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Decisions of the Superior Courts of New South Wales, 1788-1899

Grose v. Polack [1840] NSWSupC 22

bill of exchange, foreign attachment, trusts, insolvency, steamship

Supreme Court of New South Wales

Willis J., 3-4 June 1840

Source: Sydney Herald, 5 June 1840

In the case of Grose v. Polack, the plaintiff proved that defendant had indorsed two bills, drawn by John Thomas Wilson, in favour of the plaintiff, and which had been given to plaintiff by Wilson as a part of the consideration or value of the steamerSophia Jane, which Wilson sometime previous to his leaving the Colony had purchased from the plaintiff.  On the judgment of the assessors being obtained in favour of the plaintiff's claim, which including interest amounts to £2080, they withdrew, and the plaintiff proceeded under the Foreign Attachment Act to get that judgment satisfied by examining Messrs. De Mestre, Dacre, Egan, Jones, Norton and Lyons, as Polack's garnishees.  The four first being the gentlemen whom Polack by a deed executed previously to his leaving the Colony, appointed to act as trustees to the estate for the benefit of his creditors, while Mr. Norton was examined as the Attorney for these trustees, and also as the attesting witness of the aforesaid deed, and the last witness, Mr. Samuel Lyons, was examined, as having acted as the agent of the said trustees, he having been employed by them to sell upwards of £20,000 of Polack's property, after the latter had left the Colony.

            The examination occupied the Court during the whole of the afternoon, and the principal points made out by the plaintiff were as follows: - That Polack previous to his leaving the colony, executed a deed conveying about fifty thousand pounds worth of his property to the aforesaid trustees, for the benefit of his creditors, and that by the powers vested in them by that document, the said trustees had disposed of upwards of twenty thousand pounds worth of Polack's property, but that farther than retiring the liens on the bank shares, and on some title deeds, with the exception of honouring some bills that became due during the first week after the deed had been executed, they had not settled with any of the creditors, although the deed specified that the proceeds of the property which it conveyed, was to be applied in the retiring Polack's bills and paying such other debts as became due.  The trustees; on their examination, swore, that among the other property conveyed to them, there was about £29,000 in bills, promissory notes, and other mercantile money considerations, of which the value had been so decreased that it would not probably realise above £15,000 or £16,000; that this depreciation had been caused by many of these bills being dishonoured while others which had not yet become due some of the title deeds had also been found of such a doubtful character, that it had not been in the power of the trustees as yet, to give such titles as the purchasers required, and of all the property sold by Lyons, only two conveyances had as yet been completed; the trustees also swore that their attempts to get the affairs of the trust wound up had been considerably impeded by the conduct of many of the other creditors, who had by foreign attachments and other forms, furnished Polack's debtors with excuses for not paying their debts into the hands of the trustees.  Amongst other property left in the power of the trustees was the ship Hope, of which they had obtained possession, and which was insured for £10,000, and which was daily expected with a cargo of wheat, and the trustees calculated on realizing £14,000 by selling her and the cargo on her arrival, for the general benefit of the whole creditors.  It also appeared that when Mr. Lyons sold the property, that Mr. De Mestre bought a quantity of the land at a far higher price than other person offered for it, and on being a trustee could not purchase at the sale, he immediately relinquished his purchase in favour of another person who offered to take it at the price it had been knocked down at to him.  Mr. D. Egan had also purchased and afterwards rellnquished in a similar manner; some of the trustees thought that if they were not annoyed by further legal proceedings, they would be able to satisfy all claims in full, while others thought that this could not be done in less than six months, - while the Counsel for the trustees, Messrs. Foster and A'Beckett, insisted that there were so many contingencies, that they could only regard these statements as evidence of the desire of their clients to have the matter settled, which it is probable might have been done by this time, had not the present plaintiff and some other creditors by their attachments and other legal proceedings, defeated the exertions of the trustees - and they maintained that the whole of the garnishees had a right, if they choose, to claim to have the whole affair investigated by a jury.  For the plaintiff, Messrs. Windeyer and Broadhurst denounced the present proceedings of the defendants, as a mere scheme to obtain delay, in order that they might have the benefits arising from the trust still longer secured to themselves; they also contended that the deed under which the trustees were acting, was bad, and not such as the court would sustain; they also urged on His Honor that it was entirely optional with him to further enquiry or not, which, if he should order in the way required by the defendants, was equivalent to putting the plaintiff out of court, as the Colonial Foreign Attachment Act was so badly constructed, that although several cases under it had been sent to juries, yet it had not been possible to bring one of them to trial; they also offered to accept their client's claim in any of the good long bills of which the defendants had not yet realised the proceeds - or they were willing that the matter should be referred to the attorneys as His Honor had suggested.  Mr. Foster in reply, said that from the way in which the trustees had been annoyed, he could not consent to any such mode of disposing of the case; one of his clients, Mr. Egan who was a creditor of Polack's for nearly £10,000, would accept his claim in Mr. Grose's bills at any date, and he would rest his case on the right, which all his clients in the cause had to have it investigated by a jury, or let the plaintiff preceed in equity suit that was so expensive and circuitous, that he could not recommend it unless absolutely necessary.  He would, however, give the case and deliver his decision next day.   The court then adjourned at half-past seven.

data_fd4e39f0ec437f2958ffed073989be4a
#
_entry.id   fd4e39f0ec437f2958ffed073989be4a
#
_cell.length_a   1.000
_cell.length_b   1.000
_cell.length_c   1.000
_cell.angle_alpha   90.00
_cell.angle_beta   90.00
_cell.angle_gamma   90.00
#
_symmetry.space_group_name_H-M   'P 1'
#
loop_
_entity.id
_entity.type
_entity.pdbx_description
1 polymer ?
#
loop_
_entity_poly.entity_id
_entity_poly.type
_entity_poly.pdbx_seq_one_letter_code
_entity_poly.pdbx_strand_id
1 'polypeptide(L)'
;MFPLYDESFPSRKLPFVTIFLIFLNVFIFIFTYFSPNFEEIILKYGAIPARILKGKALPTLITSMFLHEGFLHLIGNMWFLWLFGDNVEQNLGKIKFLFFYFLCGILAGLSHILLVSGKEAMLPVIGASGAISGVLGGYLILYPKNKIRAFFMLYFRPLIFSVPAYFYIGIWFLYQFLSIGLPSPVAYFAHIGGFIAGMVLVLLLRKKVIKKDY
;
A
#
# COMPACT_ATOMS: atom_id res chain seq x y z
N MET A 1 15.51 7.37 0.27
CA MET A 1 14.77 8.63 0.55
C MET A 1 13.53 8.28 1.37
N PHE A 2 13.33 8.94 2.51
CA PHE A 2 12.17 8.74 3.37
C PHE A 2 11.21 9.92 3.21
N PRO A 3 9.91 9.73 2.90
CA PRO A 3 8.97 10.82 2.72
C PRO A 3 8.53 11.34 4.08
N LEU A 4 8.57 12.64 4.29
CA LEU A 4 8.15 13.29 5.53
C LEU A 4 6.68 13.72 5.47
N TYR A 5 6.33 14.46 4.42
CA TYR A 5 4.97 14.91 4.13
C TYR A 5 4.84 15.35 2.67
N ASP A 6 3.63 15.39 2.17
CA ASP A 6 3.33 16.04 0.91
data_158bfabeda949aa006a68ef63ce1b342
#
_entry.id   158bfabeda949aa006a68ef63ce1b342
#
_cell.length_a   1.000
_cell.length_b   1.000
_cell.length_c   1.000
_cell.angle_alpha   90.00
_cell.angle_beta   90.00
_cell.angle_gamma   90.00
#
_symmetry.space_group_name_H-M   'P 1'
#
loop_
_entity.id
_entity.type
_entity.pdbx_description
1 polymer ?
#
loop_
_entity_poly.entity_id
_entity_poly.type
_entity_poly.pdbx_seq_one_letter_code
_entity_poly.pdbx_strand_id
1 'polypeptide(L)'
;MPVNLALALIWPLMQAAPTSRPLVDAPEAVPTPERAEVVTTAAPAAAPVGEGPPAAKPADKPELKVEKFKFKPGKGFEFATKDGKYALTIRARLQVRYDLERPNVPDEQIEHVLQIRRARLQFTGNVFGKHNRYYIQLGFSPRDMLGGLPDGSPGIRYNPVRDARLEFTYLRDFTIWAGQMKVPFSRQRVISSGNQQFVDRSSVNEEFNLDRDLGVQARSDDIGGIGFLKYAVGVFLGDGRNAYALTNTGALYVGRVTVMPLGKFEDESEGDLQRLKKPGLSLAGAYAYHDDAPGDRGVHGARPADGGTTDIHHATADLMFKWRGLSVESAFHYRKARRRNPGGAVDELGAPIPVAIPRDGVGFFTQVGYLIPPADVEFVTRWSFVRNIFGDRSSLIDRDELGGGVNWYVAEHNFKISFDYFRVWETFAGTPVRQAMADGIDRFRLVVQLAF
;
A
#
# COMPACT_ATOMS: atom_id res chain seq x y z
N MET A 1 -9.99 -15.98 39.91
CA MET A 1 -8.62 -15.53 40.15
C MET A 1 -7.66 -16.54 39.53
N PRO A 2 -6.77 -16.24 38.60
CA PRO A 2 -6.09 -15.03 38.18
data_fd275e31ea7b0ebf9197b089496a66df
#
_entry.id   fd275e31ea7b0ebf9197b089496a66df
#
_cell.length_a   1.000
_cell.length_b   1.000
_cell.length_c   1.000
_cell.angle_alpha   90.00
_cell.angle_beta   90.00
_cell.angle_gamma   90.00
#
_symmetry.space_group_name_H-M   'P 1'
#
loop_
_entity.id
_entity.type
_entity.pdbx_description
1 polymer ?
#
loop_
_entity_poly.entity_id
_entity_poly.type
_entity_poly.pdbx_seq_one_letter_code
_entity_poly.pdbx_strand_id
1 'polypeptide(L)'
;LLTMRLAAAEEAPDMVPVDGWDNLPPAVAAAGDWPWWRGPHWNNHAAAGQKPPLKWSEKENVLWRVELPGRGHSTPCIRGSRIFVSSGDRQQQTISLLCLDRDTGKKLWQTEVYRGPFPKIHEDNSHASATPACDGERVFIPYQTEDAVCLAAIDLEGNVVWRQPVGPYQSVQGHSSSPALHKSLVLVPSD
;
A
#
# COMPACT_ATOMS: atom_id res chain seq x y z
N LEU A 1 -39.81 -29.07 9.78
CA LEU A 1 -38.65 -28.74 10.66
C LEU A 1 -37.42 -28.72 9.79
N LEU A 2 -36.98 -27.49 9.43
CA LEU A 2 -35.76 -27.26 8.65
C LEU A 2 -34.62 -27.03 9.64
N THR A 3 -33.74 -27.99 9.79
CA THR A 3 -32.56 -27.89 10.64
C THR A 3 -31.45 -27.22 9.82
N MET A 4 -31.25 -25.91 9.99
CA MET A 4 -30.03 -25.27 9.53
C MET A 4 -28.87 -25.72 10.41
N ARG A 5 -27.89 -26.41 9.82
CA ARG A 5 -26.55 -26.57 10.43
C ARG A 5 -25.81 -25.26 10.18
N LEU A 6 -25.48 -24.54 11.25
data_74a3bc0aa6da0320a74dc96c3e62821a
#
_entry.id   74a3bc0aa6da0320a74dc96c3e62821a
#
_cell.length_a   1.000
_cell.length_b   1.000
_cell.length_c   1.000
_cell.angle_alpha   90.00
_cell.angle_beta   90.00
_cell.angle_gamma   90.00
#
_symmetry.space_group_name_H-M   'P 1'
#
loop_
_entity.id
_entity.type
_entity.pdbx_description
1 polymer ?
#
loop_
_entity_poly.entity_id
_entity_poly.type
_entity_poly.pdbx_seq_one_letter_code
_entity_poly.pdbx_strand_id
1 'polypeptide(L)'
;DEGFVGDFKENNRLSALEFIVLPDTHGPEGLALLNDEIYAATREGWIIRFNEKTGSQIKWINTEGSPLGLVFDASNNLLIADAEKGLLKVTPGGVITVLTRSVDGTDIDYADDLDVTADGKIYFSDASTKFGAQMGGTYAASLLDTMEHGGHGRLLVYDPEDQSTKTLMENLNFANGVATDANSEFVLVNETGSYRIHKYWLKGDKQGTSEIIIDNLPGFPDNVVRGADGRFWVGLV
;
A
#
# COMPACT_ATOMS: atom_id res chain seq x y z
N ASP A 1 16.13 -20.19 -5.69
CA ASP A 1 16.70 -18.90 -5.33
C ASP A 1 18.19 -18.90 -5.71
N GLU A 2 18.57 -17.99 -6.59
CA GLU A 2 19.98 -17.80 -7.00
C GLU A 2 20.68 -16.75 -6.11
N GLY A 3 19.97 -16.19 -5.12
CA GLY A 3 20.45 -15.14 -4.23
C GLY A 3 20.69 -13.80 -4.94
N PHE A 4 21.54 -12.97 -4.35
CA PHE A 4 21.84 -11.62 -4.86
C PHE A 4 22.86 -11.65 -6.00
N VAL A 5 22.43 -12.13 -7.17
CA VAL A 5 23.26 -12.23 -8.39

THURSDAY, JUNE 4 - Before Mr. Justice Willis, with Messrs. Cooke and Myles, assessors.

            In the case of Grose v. Polack, His Honor delivered his decision, which was, that on the authority of the case Stampen v. Mullin, reported in the 3rd of Atkins, it had been ruled that the words shall or may, must be as regards Acts of Parliament imperatively construed - but in regard to deeds they might be otherwise interpreted.  As in the case before him the Colonial Act was in he same relation to him as an Act of Parliament, he had not other course to pursue than to send the case to a jury; at the same time, he could not but lament, that the defects of the Colonial Attachment Act, rendered it imperative on him to come to such a decision, for were the English Bankrupt Laws or some such measure put in force here, he felt confident that the Attachment Act would but seldom be resorted to; at the same time, he considered it but fair to state, that he had refrained from saying a single or word about thedeed[sic], as to whether it was good or bad, and he had done so for the purpose of avoiding any prejudgment of the case.  The court then adjourned till twelve o'clock.

            When the other attachment cases of Warne v. Polack for £323 5s. 10d.  Same v. same £30 10s. 4d. J. T. Hughes for £1427.  Flower v. same, by five bills for £2198 10s, with £73 3s. 5d. interest were disposed of in a similar manner, both parties consenting, after the assessors had found a verdict for the amount claimed, to waive the examination of the garnishees, after the first case (Warne v. Polack) had been disposed of, during which the witnesses proved that the trustees were anxious to prevent the property of the creditors, under the controul of the trustees, from being subject to further attachments.

Published by the Division of Law, Macquarie University